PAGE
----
2013 Subaru WRX Concept - image: Subaru
Subaru has gone to some length to separate the WRX
from its former pedestrian platform-mate, the Subaru Impreza. In 2012, Subaru dropped the Impreza name from the WRX and introduced an all-new Impreza; since then, only spy photos
have hinted at what the next WRX would look like.
Thanks to Subaru’s WRX Concept, revealed this morning at the New York Auto Show, we now know what the next-generation WRX is likely to look like. Subaru isn’t calling the concept “near production,” instead saying that it “hints at the design language of the next generation WRX.”
It’s clear from the concept that Subaru is looking to distance its performance line even further from the Impreza. The WRX Concept’s styling is meant to convey a sense of power and presence, using key design cues like a more prominent grille, hawk-eye headlights and a larger power bulge and intake on the hood.
The WRX Concept is lower and wider than the current WRX sedan, too. To save weight and lower the center of gravity, the concept wears a carbon fiber roof, while a revised lower front fascia helps to reduce front-end lift and improve engine cooling.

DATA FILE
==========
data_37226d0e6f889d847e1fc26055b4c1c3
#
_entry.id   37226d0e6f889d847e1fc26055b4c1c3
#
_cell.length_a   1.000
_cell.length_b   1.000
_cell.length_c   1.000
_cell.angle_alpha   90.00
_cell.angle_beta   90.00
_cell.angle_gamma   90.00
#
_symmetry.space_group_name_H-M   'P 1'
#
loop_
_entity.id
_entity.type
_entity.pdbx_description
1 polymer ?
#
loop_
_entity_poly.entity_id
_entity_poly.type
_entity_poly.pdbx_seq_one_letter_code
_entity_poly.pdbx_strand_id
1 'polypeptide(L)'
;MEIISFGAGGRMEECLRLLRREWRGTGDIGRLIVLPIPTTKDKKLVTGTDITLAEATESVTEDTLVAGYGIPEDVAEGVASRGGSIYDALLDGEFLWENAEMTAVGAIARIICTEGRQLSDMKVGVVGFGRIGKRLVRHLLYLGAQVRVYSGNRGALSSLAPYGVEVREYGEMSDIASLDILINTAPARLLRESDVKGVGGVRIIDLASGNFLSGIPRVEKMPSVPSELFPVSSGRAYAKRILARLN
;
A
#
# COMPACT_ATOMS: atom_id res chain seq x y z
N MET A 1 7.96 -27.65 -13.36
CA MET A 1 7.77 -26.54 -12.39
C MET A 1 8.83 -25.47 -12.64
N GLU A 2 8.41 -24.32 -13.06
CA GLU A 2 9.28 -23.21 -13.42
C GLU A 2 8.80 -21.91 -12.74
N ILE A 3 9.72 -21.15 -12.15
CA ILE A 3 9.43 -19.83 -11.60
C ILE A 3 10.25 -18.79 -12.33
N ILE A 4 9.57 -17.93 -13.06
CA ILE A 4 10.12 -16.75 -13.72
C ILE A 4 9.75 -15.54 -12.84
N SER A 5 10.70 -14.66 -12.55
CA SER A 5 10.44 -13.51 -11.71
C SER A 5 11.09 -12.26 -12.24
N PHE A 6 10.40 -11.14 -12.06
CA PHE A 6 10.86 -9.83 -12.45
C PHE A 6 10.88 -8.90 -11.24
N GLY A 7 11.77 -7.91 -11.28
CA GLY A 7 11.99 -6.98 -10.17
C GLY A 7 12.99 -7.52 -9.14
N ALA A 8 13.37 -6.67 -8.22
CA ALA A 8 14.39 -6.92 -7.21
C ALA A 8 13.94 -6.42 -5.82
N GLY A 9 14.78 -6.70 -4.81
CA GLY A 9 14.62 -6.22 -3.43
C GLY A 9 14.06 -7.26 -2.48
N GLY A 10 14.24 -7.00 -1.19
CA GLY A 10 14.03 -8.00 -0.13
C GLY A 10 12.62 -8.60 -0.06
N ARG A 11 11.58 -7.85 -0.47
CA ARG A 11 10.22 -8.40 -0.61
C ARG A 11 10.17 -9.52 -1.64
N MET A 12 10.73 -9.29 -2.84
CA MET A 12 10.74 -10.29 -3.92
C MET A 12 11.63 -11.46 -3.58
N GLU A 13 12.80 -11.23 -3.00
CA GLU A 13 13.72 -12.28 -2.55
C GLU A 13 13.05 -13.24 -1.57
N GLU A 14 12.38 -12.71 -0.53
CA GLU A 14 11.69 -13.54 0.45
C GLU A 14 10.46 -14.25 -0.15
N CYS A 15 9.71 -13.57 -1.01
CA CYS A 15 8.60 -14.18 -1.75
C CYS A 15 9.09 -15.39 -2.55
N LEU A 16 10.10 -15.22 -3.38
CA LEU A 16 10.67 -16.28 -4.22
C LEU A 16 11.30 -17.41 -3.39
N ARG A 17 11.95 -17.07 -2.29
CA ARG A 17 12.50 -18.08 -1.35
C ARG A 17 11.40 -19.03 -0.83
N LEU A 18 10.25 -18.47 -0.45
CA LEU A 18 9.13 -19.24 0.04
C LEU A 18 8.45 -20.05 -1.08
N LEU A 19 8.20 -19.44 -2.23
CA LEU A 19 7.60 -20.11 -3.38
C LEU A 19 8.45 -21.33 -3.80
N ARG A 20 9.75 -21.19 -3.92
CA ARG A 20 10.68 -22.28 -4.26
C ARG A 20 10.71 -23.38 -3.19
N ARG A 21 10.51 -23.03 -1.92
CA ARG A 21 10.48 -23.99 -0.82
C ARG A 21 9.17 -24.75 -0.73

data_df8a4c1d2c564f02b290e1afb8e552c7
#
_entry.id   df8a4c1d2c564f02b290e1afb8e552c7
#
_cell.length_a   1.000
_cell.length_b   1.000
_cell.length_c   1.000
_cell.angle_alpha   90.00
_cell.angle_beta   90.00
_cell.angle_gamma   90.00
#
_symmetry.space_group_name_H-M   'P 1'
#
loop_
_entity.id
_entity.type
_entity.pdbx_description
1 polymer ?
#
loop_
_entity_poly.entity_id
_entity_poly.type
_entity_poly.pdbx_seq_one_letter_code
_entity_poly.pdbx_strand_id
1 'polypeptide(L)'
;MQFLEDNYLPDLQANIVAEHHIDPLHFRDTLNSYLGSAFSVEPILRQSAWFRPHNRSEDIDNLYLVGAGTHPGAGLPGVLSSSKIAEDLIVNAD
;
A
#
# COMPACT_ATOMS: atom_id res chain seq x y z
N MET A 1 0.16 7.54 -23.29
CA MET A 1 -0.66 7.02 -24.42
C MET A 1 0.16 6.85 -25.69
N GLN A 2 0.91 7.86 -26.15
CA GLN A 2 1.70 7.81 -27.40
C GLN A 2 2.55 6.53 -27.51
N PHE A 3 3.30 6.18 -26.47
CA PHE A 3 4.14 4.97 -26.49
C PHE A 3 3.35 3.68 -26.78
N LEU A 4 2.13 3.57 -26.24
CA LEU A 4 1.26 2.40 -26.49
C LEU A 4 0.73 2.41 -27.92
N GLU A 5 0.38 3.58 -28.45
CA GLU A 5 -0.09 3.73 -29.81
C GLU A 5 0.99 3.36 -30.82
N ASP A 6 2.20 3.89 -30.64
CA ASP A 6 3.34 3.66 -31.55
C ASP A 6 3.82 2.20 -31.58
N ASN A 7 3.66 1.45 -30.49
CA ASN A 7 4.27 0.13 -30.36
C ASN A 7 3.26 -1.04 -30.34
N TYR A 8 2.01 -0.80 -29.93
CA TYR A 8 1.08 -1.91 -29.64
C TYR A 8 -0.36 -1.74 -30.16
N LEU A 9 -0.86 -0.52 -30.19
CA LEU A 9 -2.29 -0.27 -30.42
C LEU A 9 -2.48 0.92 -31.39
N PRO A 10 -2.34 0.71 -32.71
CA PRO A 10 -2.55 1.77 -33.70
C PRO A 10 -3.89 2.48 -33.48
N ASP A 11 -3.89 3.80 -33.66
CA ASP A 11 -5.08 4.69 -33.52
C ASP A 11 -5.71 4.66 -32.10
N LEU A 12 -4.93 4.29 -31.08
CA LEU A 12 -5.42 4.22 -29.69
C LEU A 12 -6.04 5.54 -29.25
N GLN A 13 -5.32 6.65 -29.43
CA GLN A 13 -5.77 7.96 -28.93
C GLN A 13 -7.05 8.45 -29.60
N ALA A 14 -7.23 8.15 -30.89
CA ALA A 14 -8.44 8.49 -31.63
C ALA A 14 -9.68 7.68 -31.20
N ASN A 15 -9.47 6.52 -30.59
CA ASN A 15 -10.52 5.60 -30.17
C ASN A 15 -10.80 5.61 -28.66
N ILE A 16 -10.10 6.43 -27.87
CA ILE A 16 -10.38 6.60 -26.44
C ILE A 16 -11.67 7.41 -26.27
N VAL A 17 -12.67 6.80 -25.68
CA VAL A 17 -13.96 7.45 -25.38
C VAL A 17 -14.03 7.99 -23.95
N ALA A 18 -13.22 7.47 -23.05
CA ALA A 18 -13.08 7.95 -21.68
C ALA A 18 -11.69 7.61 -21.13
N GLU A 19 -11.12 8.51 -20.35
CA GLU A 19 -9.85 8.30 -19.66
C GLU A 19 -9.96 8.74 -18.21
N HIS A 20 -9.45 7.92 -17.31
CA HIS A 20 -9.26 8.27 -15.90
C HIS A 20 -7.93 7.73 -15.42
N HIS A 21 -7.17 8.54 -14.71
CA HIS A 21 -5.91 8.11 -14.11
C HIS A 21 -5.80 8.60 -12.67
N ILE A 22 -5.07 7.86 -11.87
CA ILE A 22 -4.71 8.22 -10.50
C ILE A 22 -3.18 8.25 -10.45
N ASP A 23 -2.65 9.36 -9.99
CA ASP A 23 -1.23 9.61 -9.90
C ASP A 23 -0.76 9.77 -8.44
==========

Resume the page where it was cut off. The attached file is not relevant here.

Out back, the WRX Concept carries over the hexagonal design theme seen in the front grille while debuting a trunk lid with an integrated rear spoiler. The rear fascia gives no doubt about the car’s intention, and it’s clearly the least-understated design seen on the new car.
The massive quad exhaust outlets are already attention-grabbing, but Subaru trims them in fluorescent yellow anyway, just to be sure you know what you’re dealing with. The same color is used to accent the front WRX badging and brake calipers, and it contrasts nicely with the new “WR Blue Pearl III” paint.
We’re pretty sure the 20-inch BBS RI-D forged Duralumin wheels won’t make it to production (though they certainly do add to the concept’s looks), and we doubt that the WRX in your Subaru dealer’s showroom will ride on one-off Dunlop tires.
We’ll admit to being infatuated with the WRX Concept’s lines, and we hope that Subaru doesn’t tweak them too much in production form. There’s still no official word on when the next WRX will debut or how much power it will be sending to all four wheels
, but we’ll update you as soon as the information drops.
Want more coverage from New York? You’ll find it on our dedicated New York Auto Show page